University of Chester

Programme Specification
Youth Matters PGCert
2014 - 2015

Postgraduate Certificate

Youth Matters

Youth Matters

University of Chester

University of Chester

Chester campus; with some provision possible at Warrington Campus, Wirral Campus and Leighton Campus if demand exists.

Postgraduate (Taught)

Part-time

Classroom / Laboratory,

1 year

3 Years

Annual - September

TBC

L510

No

17a. Faculty

17b. Department

Health and Social Care Health and Social Care

Location within the National Qualifications Framework:

Common Core Skills and Knowledge for the Children's Workforce (2005)

Public Health Key Competencies (2004)

National Service Framework for Children, Young People and Maternity Services (2004)

National Service Framework for Mental Health (1999) 

Benchmarks which have been mapped into the modules to ensure that the appropriate national quality framework is met are included in Section 32 'Additonal information'.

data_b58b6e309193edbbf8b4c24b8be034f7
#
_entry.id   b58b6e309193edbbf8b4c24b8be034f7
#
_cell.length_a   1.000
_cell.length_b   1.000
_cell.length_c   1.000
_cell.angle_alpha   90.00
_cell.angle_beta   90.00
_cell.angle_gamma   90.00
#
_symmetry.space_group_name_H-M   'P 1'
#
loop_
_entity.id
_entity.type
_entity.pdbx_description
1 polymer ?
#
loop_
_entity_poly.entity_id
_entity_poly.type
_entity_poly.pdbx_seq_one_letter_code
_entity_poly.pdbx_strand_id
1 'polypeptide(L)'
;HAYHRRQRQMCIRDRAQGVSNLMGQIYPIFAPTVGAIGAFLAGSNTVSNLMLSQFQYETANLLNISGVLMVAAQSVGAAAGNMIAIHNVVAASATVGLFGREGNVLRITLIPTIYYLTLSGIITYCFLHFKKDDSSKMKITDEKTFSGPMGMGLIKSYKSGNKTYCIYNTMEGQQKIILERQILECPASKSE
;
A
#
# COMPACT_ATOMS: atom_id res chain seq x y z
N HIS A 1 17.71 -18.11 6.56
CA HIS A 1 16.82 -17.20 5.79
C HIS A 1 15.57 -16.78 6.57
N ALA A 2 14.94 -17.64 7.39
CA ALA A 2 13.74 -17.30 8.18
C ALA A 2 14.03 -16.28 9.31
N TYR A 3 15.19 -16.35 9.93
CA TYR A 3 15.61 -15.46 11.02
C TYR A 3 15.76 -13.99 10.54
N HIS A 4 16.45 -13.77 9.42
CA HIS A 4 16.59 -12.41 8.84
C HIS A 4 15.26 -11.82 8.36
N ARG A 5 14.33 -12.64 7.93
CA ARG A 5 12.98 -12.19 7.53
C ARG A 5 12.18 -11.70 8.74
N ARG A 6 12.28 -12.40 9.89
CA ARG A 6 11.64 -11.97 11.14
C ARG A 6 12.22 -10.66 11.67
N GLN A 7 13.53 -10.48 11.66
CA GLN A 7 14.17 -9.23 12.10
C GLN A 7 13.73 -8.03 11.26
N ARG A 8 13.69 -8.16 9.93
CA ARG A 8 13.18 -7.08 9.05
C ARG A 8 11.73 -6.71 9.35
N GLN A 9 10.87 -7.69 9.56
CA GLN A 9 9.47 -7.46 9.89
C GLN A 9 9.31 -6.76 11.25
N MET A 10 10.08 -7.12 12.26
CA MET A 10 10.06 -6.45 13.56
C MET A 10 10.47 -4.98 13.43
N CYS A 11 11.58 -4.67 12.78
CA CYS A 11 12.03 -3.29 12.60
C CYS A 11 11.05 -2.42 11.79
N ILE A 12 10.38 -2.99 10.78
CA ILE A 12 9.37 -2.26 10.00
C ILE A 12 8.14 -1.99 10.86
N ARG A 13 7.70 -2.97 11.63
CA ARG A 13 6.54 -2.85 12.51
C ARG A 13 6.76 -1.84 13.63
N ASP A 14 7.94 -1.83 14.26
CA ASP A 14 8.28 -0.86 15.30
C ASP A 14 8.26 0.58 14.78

N/A

Faculty of Health and Social Care, Postgraduate Programme Assessment Board

Friday 1st December 2006

The overarching aim of the programme is:

To enable professionals to promote the development and delivery of youth-friendly services across a variety of service settings within the inter-professional and inter-agency context.

Specific programme aims:

  • To enable students to be cognisant of the holistic nature of youth health and to gain comprehensive higher level knowledge, expertise and the individual qualities necessary to work within unpredictable working environments.